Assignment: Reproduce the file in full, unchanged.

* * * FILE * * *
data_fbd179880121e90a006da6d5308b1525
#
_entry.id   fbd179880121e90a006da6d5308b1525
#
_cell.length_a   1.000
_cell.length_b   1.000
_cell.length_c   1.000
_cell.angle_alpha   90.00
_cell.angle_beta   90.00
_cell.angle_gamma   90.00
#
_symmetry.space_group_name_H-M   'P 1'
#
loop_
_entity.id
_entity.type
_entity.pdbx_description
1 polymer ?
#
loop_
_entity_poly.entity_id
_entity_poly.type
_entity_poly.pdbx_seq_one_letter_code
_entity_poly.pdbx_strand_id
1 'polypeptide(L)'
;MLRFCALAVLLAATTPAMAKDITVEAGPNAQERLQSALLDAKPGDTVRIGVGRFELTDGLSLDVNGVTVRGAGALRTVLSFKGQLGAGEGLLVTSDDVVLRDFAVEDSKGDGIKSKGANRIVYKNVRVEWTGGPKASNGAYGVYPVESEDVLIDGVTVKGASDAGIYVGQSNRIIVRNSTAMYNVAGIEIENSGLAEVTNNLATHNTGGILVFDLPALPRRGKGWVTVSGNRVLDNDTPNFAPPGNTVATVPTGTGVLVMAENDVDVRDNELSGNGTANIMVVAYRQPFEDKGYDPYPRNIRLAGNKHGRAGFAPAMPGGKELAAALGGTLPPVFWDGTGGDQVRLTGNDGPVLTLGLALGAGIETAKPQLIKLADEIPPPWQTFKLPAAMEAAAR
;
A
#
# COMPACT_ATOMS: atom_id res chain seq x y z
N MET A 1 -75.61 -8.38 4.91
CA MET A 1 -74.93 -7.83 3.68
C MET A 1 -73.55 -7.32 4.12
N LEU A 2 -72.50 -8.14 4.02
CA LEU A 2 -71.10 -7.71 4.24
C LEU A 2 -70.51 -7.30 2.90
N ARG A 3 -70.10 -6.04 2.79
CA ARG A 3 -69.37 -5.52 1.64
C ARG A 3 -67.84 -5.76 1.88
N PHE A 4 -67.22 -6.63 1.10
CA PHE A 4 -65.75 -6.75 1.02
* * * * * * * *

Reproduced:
data_fbd179880121e90a006da6d5308b1525
#
_entry.id   fbd179880121e90a006da6d5308b1525
#
_cell.length_a   1.000
_cell.length_b   1.000
_cell.length_c   1.000
_cell.angle_alpha   90.00
_cell.angle_beta   90.00
_cell.angle_gamma   90.00
#
_symmetry.space_group_name_H-M   'P 1'
#
loop_
_entity.id
_entity.type
_entity.pdbx_description
1 polymer ?
#
loop_
_entity_poly.entity_id
_entity_poly.type
_entity_poly.pdbx_seq_one_letter_code
_entity_poly.pdbx_strand_id
1 'polypeptide(L)'
;MLRFCALAVLLAATTPAMAKDITVEAGPNAQERLQSALLDAKPGDTVRIGVGRFELTDGLSLDVNGVTVRGAGALRTVLSFKGQLGAGEGLLVTSDDVVLRDFAVEDSKGDGIKSKGANRIVYKNVRVEWTGGPKASNGAYGVYPVESEDVLIDGVTVKGASDAGIYVGQSNRIIVRNSTAMYNVAGIEIENSGLAEVTNNLATHNTGGILVFDLPALPRRGKGWVTVSGNRVLDNDTPNFAPPGNTVATVPTGTGVLVMAENDVDVRDNELSGNGTANIMVVAYRQPFEDKGYDPYPRNIRLAGNKHGRAGFAPAMPGGKELAAALGGTLPPVFWDGTGGDQVRLTGNDGPVLTLGLALGAGIETAKPQLIKLADEIPPPWQTFKLPAAMEAAAR
;
A
#
# COMPACT_ATOMS: atom_id res chain seq x y z
N MET A 1 -75.61 -8.38 4.91
CA MET A 1 -74.93 -7.83 3.68
C MET A 1 -73.55 -7.32 4.12
N LEU A 2 -72.50 -8.14 4.02
CA LEU A 2 -71.10 -7.71 4.24
C LEU A 2 -70.51 -7.30 2.90
N ARG A 3 -70.10 -6.04 2.79
CA ARG A 3 -69.37 -5.52 1.64
C ARG A 3 -67.84 -5.76 1.88
N PHE A 4 -67.22 -6.63 1.10
CA PHE A 4 -65.75 -6.75 1.02